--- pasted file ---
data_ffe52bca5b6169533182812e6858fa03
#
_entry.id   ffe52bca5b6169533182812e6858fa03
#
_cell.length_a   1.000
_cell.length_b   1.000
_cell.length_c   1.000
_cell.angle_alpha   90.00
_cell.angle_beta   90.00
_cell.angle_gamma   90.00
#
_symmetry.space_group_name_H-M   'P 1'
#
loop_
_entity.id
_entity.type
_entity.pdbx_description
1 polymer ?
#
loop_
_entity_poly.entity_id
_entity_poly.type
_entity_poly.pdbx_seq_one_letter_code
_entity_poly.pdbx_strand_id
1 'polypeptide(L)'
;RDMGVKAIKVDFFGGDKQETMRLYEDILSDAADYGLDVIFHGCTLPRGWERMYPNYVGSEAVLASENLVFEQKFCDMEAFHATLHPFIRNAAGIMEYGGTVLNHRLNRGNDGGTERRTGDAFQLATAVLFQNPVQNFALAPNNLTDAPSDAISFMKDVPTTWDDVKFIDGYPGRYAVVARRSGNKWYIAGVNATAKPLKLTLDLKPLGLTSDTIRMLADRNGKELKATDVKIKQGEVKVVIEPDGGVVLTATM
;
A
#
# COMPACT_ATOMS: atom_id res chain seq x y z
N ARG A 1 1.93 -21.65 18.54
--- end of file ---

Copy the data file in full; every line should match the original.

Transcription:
data_ffe52bca5b6169533182812e6858fa03
#
_entry.id   ffe52bca5b6169533182812e6858fa03
#
_cell.length_a   1.000
_cell.length_b   1.000
_cell.length_c   1.000
_cell.angle_alpha   90.00
_cell.angle_beta   90.00
_cell.angle_gamma   90.00
#
_symmetry.space_group_name_H-M   'P 1'
#
loop_
_entity.id
_entity.type
_entity.pdbx_description
1 polymer ?
#
loop_
_entity_poly.entity_id
_entity_poly.type
_entity_poly.pdbx_seq_one_letter_code
_entity_poly.pdbx_strand_id
1 'polypeptide(L)'
;RDMGVKAIKVDFFGGDKQETMRLYEDILSDAADYGLDVIFHGCTLPRGWERMYPNYVGSEAVLASENLVFEQKFCDMEAFHATLHPFIRNAAGIMEYGGTVLNHRLNRGNDGGTERRTGDAFQLATAVLFQNPVQNFALAPNNLTDAPSDAISFMKDVPTTWDDVKFIDGYPGRYAVVARRSGNKWYIAGVNATAKPLKLTLDLKPLGLTSDTIRMLADRNGKELKATDVKIKQGEVKVVIEPDGGVVLTATM
;
A
#
# COMPACT_ATOMS: atom_id res chain seq x y z
N ARG A 1 1.93 -21.65 18.54